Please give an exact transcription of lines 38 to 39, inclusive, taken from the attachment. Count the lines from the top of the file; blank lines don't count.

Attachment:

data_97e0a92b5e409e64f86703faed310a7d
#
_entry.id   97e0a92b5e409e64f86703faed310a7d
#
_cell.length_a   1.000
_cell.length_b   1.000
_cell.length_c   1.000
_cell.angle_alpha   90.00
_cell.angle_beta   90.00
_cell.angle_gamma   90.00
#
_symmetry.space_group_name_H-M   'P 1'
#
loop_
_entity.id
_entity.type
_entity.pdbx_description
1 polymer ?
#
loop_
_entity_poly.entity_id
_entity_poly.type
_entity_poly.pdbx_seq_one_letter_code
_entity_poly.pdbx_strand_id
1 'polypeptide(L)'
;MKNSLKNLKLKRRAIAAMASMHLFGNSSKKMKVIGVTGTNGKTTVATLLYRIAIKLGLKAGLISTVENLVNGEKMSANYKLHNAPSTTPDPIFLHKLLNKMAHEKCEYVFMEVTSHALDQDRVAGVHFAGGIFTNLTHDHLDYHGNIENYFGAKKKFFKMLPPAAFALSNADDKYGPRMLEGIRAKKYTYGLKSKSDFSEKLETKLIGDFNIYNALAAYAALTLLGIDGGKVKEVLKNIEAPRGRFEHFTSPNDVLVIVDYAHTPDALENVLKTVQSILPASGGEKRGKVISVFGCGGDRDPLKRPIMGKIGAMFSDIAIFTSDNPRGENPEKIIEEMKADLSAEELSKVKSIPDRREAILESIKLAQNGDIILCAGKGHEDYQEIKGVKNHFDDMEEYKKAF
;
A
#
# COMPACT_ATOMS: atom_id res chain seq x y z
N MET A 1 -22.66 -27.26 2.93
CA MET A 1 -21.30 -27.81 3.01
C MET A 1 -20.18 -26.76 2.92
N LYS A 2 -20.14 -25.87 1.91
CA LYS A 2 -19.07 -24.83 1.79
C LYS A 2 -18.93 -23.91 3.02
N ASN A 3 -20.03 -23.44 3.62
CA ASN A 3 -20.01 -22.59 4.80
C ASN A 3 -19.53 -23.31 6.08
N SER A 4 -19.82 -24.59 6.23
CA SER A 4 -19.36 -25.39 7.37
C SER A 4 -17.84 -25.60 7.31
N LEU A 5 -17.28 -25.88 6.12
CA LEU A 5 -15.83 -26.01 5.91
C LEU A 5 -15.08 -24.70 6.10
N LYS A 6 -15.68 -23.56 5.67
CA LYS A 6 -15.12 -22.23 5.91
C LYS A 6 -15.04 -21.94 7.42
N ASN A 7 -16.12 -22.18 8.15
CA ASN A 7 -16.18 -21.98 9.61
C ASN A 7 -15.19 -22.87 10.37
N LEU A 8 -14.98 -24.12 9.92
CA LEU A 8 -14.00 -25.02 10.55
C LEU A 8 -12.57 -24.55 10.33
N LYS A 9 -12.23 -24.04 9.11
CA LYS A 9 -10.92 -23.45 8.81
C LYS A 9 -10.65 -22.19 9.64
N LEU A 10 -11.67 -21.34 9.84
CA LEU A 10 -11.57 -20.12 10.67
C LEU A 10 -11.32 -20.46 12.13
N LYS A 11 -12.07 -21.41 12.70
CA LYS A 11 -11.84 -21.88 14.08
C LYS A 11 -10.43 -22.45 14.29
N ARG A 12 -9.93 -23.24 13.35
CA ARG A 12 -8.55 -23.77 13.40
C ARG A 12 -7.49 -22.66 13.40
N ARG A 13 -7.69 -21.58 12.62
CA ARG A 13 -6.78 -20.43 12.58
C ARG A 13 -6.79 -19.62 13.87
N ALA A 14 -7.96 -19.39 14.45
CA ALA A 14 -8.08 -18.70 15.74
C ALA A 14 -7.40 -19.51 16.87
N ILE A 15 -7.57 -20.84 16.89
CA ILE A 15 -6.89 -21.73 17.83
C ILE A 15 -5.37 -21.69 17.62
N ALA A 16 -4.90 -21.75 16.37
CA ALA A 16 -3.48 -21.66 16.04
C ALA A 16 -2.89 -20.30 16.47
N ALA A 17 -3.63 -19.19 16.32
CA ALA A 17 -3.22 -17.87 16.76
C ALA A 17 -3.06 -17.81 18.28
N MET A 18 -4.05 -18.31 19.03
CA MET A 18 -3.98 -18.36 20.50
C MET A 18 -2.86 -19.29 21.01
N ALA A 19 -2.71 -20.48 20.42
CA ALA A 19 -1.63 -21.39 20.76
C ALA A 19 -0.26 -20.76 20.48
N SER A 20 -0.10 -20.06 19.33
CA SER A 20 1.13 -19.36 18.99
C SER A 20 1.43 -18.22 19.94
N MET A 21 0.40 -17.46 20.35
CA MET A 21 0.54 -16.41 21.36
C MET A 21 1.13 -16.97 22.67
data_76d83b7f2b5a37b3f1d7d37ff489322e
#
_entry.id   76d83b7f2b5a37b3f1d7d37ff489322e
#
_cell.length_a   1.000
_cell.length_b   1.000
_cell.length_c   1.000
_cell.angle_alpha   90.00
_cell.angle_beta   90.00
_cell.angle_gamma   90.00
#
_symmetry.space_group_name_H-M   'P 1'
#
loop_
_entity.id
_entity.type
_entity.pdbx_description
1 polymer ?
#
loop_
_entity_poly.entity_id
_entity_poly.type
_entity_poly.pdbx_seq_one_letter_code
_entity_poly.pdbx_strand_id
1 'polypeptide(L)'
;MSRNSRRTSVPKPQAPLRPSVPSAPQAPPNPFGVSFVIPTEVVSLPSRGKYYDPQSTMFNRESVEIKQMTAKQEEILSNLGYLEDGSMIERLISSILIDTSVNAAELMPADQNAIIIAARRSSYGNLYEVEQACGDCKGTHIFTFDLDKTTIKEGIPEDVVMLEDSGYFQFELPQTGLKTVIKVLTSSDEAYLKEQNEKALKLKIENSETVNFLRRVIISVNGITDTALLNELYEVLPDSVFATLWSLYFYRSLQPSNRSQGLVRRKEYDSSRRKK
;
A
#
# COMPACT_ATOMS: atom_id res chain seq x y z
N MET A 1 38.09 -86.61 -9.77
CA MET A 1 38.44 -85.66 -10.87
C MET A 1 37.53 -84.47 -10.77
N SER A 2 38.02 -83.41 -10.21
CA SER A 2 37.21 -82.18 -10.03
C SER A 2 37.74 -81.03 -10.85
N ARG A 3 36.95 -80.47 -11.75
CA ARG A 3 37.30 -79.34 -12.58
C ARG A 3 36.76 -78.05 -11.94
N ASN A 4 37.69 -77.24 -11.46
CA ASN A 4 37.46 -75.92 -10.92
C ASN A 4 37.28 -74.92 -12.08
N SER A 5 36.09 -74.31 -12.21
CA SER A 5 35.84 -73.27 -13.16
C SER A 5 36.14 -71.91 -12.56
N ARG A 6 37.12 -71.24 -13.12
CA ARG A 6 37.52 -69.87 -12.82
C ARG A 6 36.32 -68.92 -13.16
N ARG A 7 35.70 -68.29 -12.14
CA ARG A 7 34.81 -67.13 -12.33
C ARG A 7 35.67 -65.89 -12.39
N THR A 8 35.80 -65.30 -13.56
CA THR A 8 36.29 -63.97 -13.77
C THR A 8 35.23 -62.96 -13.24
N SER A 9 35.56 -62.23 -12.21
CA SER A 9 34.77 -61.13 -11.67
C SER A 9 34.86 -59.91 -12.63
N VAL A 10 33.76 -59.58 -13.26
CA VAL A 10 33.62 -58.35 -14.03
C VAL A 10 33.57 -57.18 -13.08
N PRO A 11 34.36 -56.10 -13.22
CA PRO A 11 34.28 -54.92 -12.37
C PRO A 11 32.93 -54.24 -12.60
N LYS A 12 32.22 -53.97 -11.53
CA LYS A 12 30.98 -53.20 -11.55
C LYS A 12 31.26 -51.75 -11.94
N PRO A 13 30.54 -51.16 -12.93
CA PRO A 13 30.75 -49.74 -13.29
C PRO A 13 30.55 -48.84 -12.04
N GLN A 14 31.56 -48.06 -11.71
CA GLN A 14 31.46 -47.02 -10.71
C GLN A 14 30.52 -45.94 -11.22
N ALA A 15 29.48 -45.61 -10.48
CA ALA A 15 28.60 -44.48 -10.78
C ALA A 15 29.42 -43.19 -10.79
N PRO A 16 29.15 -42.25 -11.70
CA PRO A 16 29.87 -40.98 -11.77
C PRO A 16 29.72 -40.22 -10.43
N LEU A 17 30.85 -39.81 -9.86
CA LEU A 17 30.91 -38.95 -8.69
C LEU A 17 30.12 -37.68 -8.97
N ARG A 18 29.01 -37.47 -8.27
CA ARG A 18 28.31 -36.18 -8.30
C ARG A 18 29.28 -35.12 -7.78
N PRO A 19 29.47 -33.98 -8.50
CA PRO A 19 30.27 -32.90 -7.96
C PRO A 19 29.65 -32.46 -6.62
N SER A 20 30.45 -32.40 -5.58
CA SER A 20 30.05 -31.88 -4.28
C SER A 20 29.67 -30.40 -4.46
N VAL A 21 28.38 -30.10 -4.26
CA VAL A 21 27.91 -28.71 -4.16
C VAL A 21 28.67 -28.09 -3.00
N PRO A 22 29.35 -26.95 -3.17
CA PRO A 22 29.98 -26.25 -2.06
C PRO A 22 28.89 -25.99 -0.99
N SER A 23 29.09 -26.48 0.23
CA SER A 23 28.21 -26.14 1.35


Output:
CA ASN A 3 -20.01 -22.59 4.80
C ASN A 3 -19.53 -23.31 6.08